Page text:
Linked by Thom Holwerda on Fri 5th Nov 2010 19:15 UTC, submitted by Debjit
Ubuntu, Kubuntu, Xubuntu Finally. Finally the leader of a major distribution who has the guts to stand up and say what a lot of people have known for a long time, but didn't dare to say because it usually leads to a storm of criticism. Mark Shuttleworth has announced that Ubuntu will be moving away from X.org, opting to go with Wayland instead.
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RE[5]: programmer
by Quake on Sat 6th Nov 2010 20:13 UTC in reply to "RE[4]: programmer"
Quake
Member since:
2005-10-14

But sometimes, one needs to let go of the old technologies in order to innovate and be ready for the market place.

Take Apple for exemple. They had to let go from the old Mac OS and completely rewrite a Unix OS. If they hadn't so, the OS would just be a drag on the Company.

And now Ubuntu, we already know that Canonical want to do things differently from the others distro. Unfortunately, the Open-source community is afraid of innovations because consensus building will not lead to innovation.
Therefore, Canonical decided to be their own on developing technology that thing it will greatly benefit them on the long run.
Remember, Redhat is not meant for the average joes therefore their contribution is toned down on innovations.

Let see of things will work out for Ubuntu. And don't forget, Linux is only a kernel, so there are a lot of distros choices out there.

Reply Parent Score: 3

RE[6]: programmer
by Jason Bourne on Sat 6th Nov 2010 20:37 in reply to "RE[5]: programmer"
Jason Bourne Member since:
2007-06-02

Let see of things will work out for Ubuntu. And don't forget, Linux is only a kernel, so there are a lot of distros choices out there.


There's more behind the curtain. I don't think Linux is just a kernel. The linux kernel can survive without a distro, whereas a distro can't survive without the linux kernel. So I don't think it's right for distros to remove the Linux word from their brand.

Reply Parent Score: 1

RE[7]: programmer
by tuma324 on Sat 6th Nov 2010 21:21 in reply to "RE[6]: programmer"
tuma324 Member since:
2010-04-09

"Let see of things will work out for Ubuntu. And don't forget, Linux is only a kernel, so there are a lot of distros choices out there.


There's more behind the curtain. I don't think Linux is just a kernel. The linux kernel can survive without a distro, whereas a distro can't survive without the linux kernel. So I don't think it's right for distros to remove the Linux word from their brand.
"


Where did it all begin?

Linux was already established as an enterprise server platform in 2004. But free software was still not a part of everyday life for most computer users. That's why Mark Shuttleworth gathered a small team of developers from one of the most established Linux projects – Debian - and set out to create an easy-to-use Linux desktop, Ubuntu.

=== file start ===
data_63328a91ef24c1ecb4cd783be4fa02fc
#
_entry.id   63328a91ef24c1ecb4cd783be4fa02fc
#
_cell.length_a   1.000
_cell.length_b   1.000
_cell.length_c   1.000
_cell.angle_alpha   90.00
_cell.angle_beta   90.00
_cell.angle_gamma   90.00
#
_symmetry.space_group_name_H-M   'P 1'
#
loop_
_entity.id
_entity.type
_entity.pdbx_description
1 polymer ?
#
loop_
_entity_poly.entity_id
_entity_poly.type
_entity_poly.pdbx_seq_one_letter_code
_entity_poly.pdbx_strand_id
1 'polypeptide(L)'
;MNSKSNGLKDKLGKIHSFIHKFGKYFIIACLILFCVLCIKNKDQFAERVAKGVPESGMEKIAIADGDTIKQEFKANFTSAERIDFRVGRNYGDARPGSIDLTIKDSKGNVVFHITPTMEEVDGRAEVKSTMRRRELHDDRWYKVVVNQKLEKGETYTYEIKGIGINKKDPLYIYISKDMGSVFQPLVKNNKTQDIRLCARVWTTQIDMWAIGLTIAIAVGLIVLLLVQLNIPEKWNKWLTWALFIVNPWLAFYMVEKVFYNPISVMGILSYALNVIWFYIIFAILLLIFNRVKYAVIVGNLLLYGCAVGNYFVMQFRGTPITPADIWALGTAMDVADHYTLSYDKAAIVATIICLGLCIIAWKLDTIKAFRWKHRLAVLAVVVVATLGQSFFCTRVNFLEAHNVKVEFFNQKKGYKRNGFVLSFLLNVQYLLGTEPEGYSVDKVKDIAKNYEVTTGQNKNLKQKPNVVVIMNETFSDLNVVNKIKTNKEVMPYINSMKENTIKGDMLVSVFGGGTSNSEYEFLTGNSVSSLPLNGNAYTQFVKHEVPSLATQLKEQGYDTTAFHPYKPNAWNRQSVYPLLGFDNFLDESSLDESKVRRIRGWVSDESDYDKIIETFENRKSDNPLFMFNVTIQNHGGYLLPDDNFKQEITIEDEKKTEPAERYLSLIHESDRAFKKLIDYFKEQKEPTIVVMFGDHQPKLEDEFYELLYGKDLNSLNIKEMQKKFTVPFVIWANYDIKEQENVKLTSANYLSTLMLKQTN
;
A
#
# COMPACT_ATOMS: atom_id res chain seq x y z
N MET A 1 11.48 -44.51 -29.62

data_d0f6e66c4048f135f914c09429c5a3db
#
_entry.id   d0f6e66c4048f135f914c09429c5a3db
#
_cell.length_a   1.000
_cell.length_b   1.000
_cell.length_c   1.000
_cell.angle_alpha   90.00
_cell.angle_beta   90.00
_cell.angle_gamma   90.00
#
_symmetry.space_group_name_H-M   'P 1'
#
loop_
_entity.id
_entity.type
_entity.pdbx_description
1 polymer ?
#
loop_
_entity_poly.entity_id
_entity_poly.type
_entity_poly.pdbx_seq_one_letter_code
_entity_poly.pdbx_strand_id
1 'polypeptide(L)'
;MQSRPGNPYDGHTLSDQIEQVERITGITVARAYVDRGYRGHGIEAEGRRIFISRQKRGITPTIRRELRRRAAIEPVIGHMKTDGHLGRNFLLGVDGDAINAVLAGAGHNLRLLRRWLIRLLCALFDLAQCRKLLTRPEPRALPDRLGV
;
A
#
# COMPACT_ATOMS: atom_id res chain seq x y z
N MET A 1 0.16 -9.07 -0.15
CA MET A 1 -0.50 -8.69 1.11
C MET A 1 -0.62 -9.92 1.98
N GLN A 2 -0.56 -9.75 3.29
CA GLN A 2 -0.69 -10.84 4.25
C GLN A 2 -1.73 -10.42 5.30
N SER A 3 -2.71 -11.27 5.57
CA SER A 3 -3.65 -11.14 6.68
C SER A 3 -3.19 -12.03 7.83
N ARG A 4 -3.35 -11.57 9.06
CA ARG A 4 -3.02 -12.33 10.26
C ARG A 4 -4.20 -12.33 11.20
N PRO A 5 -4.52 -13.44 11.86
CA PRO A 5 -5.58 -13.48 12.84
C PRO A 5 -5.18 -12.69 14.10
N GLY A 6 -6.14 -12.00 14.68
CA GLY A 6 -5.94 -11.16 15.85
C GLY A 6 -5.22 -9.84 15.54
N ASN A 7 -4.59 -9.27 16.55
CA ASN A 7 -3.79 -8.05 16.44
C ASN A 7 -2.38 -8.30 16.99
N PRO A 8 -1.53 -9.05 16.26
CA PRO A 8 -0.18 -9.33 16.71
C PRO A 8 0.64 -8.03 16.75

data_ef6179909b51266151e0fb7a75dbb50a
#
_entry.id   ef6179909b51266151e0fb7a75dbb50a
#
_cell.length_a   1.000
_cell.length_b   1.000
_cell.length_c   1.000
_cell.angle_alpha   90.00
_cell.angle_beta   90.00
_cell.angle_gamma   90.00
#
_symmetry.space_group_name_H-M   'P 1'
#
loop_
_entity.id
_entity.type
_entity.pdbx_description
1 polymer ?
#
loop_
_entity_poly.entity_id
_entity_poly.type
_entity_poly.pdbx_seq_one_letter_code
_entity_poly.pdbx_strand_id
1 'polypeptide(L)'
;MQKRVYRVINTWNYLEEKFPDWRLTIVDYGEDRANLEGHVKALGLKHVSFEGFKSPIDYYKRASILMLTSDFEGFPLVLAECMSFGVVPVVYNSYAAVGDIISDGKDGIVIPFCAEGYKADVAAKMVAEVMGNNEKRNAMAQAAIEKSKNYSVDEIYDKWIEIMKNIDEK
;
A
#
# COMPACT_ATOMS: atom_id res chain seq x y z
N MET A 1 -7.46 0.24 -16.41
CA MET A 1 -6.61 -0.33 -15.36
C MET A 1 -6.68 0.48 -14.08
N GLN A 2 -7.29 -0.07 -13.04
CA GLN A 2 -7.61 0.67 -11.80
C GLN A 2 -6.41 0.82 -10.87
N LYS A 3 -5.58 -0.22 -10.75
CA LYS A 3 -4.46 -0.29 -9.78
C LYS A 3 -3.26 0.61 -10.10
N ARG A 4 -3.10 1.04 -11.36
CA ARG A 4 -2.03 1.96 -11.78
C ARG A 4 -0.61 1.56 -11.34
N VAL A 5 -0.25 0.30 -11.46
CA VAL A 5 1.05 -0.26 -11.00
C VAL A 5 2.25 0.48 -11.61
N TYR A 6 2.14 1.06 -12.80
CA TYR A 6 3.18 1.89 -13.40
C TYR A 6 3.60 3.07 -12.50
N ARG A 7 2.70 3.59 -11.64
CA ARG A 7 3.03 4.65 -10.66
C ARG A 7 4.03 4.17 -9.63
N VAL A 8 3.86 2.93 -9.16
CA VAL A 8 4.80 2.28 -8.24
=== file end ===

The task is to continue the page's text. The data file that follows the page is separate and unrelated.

The vision for Ubuntu is part social and part economic: free software, available free of charge to everybody on the same terms, and funded through a portfolio of services provided by Canonical.


http://www.ubuntu.com/project/about-ubuntu

Isn't that enough? Do you also bitch at Android, etc? Sheesh.

Reply Parent Score: 1

RE[7]: programmer
by phoenix on Sun 7th Nov 2010 01:08 in reply to "RE[6]: programmer"
phoenix Member since:
2005-07-11

There's more behind the curtain. I don't think Linux is just a kernel. The linux kernel can survive without a distro, whereas a distro can't survive without the linux kernel.


With Debian running on a FreeBSD kernel, and Ubuntu running on an OpenSolaris kernel, it's most definitely possible for a distribution to survive without the Linux kernel.

It's just too bad more programmers don't realise there's more to the open-source OS world than just the Linux kernel.

Reply Parent Score: 5

RE[7]: programmer - Debian?
by jabbotts on Mon 8th Nov 2010 17:17 in reply to "RE[6]: programmer"
jabbotts Member since:
2007-09-06

What about distributions like Debian?

Debian/Linux
Debian/BSD
Debian/Hurd

"Debian" is not dependent on the Linux kernel.. for example.

In general, I believe that distributions should be recognized as the product and referred to by distro name though too. Referring to anything that happens to use the Linux kernel as "Linux" only causes confusion. For example, consider solid distributions that get slammed and blamed for the faults in unstable distributions. Ubuntu "Linux" has a bug in XYZ so therefore, any "Linux" must have the same problems.

But, the key point here is that the kernel is indeed separable from the distribution as demonstrated by Debian which at least three distinctly different kernels available for use. (though, in the case of Hurd "usability" not suggested by "available for use". ;D )

Reply Parent Score: 2